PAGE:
Although Ron’s religious education was imperfect, he feels mostly grateful, particularly for his high school years. Ron told me that he was aware of sexual abuse, and in retrospect, believes one of his best childhood friends was probably a victim. Yet, he had only the best learning experiences and appropriate treatment by numerous priests who taught in his all-boy high school. One priest, especially, Ron credits as his most significant role model.

     Certainly, sinful behavior—often with devastating consequences—exists. It always has, and always will. I will never minimize, nor excuse wounds inflicted on the innocent and feel glad when the light of truth exposes evil.

     My purpose in writing this post is not to excuse devastating and inexcusable behavior. It is, however, intended to express thanks to most religious leaders and teachers who reverence God deeply, and despite their imperfect humanity, honor vows and fulfill commitments. These men—and women as well—deserve great respect.

     Many with whom I’ve spoken blame God for abuse, especially when the abuse was from a spiritual leader. They remain angry and distance themselves from a Deity whom I’m convinced is all-loving and longs to heal hurts and recycle our deepest wounds for good purposes.

     The local church has been an important part of my life since I was a little tyke. I’ve benefited in countless ways from my family of faith. Like most biological families, there are some obnoxious or odd characters within church communities. Some gossip. Others are hypocritical or sanctimonious. Some act as if they ‘know it all.’ A few are cruel or predatory.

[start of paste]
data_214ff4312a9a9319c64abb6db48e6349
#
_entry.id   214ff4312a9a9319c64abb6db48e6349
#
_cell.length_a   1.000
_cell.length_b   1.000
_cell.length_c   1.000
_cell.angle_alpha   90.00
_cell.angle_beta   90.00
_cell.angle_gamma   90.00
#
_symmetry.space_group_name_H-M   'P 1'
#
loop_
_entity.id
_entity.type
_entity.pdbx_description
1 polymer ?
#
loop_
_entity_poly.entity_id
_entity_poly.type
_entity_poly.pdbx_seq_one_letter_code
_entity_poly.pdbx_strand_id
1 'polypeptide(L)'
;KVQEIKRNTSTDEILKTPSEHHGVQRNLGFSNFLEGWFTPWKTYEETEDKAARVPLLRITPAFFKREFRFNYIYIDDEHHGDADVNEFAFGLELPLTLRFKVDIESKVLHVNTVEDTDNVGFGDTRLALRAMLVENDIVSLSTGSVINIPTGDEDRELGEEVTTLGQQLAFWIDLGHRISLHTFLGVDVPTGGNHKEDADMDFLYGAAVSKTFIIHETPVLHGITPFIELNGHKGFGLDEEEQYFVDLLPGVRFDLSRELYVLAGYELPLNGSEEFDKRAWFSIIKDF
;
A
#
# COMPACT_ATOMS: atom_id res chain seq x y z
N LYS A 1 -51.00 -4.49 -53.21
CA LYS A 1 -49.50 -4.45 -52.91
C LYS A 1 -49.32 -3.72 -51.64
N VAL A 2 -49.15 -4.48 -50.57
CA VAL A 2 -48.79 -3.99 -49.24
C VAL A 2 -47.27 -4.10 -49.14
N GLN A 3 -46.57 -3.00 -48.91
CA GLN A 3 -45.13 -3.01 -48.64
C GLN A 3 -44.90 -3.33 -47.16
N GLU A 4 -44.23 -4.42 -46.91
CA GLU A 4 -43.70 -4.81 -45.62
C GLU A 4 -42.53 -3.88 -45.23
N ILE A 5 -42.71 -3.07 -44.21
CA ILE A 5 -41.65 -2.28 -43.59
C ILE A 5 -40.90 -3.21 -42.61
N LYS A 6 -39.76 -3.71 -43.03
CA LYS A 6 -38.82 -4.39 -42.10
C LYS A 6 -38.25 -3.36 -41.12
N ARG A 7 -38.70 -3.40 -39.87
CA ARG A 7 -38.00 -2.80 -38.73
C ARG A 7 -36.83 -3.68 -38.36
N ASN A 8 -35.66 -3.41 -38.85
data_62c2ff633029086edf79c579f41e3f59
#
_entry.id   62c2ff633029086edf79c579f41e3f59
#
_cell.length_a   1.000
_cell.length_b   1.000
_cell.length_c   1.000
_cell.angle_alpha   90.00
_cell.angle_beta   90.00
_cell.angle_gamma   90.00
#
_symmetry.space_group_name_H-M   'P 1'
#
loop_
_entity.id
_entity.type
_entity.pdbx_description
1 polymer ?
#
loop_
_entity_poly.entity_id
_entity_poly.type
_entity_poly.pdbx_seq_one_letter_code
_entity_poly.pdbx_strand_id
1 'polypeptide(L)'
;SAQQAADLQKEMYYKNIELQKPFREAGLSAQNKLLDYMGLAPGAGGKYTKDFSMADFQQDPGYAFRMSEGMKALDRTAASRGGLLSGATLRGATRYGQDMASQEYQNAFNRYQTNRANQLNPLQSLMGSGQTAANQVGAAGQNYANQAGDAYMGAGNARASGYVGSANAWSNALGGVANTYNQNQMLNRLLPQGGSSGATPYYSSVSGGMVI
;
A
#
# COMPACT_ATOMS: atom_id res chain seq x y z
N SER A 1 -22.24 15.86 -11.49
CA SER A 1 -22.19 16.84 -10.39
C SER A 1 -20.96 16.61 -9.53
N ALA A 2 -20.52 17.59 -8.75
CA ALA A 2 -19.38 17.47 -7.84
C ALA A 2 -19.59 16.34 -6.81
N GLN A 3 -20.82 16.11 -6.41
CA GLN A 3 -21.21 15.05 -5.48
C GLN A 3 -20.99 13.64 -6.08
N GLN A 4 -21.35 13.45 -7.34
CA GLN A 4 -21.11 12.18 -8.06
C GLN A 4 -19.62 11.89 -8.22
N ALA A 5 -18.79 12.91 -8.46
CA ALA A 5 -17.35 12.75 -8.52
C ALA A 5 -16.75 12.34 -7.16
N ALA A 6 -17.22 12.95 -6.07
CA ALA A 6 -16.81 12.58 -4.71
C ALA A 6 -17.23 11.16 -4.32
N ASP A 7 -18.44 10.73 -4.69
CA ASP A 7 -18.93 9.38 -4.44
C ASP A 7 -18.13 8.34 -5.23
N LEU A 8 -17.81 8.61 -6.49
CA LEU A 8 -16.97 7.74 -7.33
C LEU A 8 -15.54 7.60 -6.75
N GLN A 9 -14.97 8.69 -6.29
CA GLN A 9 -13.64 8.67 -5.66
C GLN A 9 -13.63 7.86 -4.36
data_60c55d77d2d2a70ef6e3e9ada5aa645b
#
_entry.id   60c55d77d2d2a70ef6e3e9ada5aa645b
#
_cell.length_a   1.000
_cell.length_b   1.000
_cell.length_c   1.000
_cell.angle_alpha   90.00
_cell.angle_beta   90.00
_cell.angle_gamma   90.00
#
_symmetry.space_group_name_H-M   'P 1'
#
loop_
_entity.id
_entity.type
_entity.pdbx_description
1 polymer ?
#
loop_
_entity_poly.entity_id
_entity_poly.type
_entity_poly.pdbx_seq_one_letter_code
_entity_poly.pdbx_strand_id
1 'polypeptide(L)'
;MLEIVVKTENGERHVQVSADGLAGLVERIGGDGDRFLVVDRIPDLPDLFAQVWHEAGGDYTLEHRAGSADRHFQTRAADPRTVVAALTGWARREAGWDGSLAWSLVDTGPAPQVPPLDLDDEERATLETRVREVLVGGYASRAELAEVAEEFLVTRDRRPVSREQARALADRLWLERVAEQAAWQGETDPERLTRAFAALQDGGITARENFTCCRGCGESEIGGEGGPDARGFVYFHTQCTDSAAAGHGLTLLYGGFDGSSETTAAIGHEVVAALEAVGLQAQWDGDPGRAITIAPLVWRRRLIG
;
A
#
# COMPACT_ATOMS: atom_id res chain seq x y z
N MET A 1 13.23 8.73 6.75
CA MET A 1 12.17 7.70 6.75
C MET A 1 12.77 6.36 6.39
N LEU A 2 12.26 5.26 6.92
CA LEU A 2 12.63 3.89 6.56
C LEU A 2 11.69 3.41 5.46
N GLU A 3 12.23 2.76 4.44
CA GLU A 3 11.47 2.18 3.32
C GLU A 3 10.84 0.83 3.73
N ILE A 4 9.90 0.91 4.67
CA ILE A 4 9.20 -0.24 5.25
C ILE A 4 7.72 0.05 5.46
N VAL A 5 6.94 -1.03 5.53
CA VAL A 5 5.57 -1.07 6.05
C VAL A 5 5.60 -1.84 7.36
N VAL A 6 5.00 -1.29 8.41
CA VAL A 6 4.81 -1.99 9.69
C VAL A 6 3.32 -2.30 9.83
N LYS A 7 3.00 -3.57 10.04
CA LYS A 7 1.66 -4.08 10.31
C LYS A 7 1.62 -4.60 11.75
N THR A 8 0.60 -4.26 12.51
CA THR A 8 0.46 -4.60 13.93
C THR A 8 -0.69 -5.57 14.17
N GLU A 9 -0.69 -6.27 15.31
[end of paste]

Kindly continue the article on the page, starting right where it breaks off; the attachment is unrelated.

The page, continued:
Most, and I would include myself in the “most” category, realize we are fallible men and women. From time to time, we stumble, fumble, misstep, misspeak and miss the mark of perfection by a long shot. As we keep placing one foot of faith in front of the other, however, we visualize with increasing clarity what the psalmist David knew about The Good Shepherd:

     If you were a victim of childhood abuse perpetrated by an adult you should have been able to trust—parent, neighbor, teacher, coach, priest or pastor—I’m brushing away tears as I type these words, realizing I can never relate to the depth of your suffering. I wish I possessed the ability to ease the pain and shame of the undeserved treatment you endured, but I cannot. I feel the only steps I can take are to encourage you to seek help and to consider the claim of Jesus that He was sent to heal the brokenhearted… (Luke 4:18)

     If you did not suffer such abuse, thank God for protecting you. Show compassion to men and women who were victimized. Finally, extend much deserved r-e-s-p-e-c-t to those who attempt in the best ways they know how to show God’s love and who keep discovering ways to grow in goodness and grace.

Blessings to each reading words difficult for this ‘granny’ to craft…

     

Sue Reeve